A few weeks ago, Tanzi announced that spring had arrived based on certain metrics that she personally believes in (robins, Dairy Queen, hotdog vendors). I myself use a more scientific method of deciding when winter is truly over: the long-anticipated melting of famous Mount Hussey.
This occurred on April 20th of last year, and I'm pleased to announce that spring comes earlier this time: April 14th, by my best estimate. You are now allowed to put out your patio furniture without fear of frost or snowfall. I say this without consulting a weather forecast or an almanac; if I'm wrong, I'll eat my crow-feather hat.
I have to admit that there are other more subjective signs of spring besides Mount Hussey. The aforementioned robins can sometimes be counted on, and I had my first taste of street meat on the way home today.
More significantly, though, I notice the change in duck behaviour. They spend all winter huddled up on the edges of their frigid creeks, waiting to be fed by lonely old men from the Waterloo Legion, but when Spring approaches they start to forage afield, waddling nonchalantly across roads and looking for a place to lay their duck-spawn. Every year some dim-witted waterfowl decides to roost inside a planter at my workplace, not realizing that it is too high and too inaccessible for newly-hatched ducklings to escape from. Likewise, every year I end up rooting through the foliage to rescue baby ducks, while mama and papa dive-bomb me in a surprisingly threatening way. It's more fun than work.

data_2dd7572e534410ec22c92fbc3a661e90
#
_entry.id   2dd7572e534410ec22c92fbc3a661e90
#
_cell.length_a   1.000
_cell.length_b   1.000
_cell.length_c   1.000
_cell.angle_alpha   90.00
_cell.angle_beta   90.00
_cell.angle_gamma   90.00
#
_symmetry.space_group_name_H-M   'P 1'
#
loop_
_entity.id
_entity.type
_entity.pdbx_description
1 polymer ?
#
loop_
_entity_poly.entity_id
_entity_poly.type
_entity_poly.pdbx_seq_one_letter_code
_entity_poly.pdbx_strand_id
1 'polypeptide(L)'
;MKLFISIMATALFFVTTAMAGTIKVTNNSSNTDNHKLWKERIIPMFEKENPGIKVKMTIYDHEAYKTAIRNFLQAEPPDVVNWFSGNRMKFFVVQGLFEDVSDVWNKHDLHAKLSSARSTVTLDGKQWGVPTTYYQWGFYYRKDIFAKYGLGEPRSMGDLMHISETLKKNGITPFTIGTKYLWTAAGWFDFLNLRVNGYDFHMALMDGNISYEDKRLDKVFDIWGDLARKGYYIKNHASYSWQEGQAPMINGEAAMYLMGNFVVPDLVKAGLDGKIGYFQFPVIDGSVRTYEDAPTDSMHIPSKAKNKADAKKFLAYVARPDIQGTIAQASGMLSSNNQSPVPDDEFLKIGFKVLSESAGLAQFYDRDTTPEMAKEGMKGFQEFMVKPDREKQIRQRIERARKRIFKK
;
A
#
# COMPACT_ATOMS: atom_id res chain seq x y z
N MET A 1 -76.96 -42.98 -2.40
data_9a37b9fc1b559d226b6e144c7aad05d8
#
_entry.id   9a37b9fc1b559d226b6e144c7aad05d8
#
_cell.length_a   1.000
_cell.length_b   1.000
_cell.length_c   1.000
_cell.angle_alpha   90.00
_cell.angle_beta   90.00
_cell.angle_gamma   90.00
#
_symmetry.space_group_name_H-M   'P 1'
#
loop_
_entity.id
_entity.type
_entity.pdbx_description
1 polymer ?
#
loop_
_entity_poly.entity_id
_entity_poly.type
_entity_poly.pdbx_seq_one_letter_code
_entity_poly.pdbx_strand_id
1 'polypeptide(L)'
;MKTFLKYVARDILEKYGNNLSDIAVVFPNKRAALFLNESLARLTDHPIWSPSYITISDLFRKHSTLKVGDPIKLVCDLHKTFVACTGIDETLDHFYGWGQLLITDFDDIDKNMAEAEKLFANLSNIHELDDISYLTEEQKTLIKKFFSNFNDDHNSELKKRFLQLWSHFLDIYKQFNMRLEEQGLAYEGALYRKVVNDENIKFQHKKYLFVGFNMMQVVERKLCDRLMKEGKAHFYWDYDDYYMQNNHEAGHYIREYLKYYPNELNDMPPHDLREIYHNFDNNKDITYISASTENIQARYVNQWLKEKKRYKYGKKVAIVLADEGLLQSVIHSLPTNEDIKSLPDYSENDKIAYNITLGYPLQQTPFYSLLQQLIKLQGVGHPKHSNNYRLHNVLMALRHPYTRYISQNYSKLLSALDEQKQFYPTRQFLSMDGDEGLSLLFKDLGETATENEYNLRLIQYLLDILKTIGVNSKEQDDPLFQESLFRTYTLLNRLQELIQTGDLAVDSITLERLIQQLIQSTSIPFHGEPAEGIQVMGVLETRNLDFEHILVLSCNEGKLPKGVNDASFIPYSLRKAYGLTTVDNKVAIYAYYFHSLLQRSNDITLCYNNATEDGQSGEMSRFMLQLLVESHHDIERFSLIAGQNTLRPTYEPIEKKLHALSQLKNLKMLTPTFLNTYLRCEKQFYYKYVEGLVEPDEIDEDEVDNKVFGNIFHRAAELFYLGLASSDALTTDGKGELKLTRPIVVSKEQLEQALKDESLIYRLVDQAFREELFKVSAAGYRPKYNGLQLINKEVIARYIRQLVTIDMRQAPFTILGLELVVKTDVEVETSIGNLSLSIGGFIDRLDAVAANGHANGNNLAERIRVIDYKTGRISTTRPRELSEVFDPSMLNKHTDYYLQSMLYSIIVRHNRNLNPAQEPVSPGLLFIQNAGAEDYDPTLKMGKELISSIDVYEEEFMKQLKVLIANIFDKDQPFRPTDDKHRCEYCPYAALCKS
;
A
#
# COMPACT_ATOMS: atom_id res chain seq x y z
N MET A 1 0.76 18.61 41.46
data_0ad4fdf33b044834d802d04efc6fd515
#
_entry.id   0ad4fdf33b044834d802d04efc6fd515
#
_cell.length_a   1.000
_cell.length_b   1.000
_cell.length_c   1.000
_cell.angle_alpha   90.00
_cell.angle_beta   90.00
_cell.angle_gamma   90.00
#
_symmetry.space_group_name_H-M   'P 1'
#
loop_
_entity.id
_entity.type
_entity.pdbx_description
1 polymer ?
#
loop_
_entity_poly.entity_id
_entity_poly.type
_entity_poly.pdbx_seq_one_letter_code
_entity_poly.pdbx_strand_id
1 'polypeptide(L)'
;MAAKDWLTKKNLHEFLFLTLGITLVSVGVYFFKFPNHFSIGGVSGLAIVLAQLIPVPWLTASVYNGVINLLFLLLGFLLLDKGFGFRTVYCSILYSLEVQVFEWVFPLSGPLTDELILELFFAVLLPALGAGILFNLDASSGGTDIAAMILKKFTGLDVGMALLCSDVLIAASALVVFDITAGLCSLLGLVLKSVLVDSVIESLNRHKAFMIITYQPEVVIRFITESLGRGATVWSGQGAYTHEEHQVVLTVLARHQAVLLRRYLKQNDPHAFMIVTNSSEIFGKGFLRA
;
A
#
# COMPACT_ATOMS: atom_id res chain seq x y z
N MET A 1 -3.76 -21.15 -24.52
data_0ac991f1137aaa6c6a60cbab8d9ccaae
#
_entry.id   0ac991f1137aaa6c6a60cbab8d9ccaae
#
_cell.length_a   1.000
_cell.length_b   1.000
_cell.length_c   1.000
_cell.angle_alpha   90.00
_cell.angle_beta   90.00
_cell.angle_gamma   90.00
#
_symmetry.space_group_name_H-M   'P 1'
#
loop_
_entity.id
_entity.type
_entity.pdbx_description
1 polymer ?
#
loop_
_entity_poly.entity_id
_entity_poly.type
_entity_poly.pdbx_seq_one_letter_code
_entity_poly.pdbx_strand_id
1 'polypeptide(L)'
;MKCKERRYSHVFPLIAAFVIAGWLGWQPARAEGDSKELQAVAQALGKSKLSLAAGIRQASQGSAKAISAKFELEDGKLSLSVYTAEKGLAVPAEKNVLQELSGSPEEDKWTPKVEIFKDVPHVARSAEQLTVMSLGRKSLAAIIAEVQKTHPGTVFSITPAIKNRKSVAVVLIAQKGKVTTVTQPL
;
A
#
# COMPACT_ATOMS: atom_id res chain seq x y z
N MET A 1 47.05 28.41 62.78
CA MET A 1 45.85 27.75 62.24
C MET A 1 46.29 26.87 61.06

You can also tell that Spring is coming when strangers yell things at you on the street, simply to express a feeling of warm and happy social connectedness. The United Church holds its fabulous book sale around this time every year, and the retreating snow reveals all the litter that had been thrown into it during the previous months (though this was the first time I've had the pleasure of finding a bag of petrified dog feces on my lawn). Blind people, old people, and people in wheelchairs become visible once again. The doves venture out from wherever they've been hiding -- perhaps in the laps of blind old paraplegics -- and they stand high up on telephone wires, staring at you, tiny heads a-bob.
Thunderstorms are beautiful.
But the real granddaddy of spring impressions, for me, is the smell of wet earth. All winter I do without any real odour, and then suddenly I'm assaulted by the rich, wormy smell of healthy earth being tilled and aerated. Having spent most of my life living beside both a farm and a river, this is my favourite thing about spring.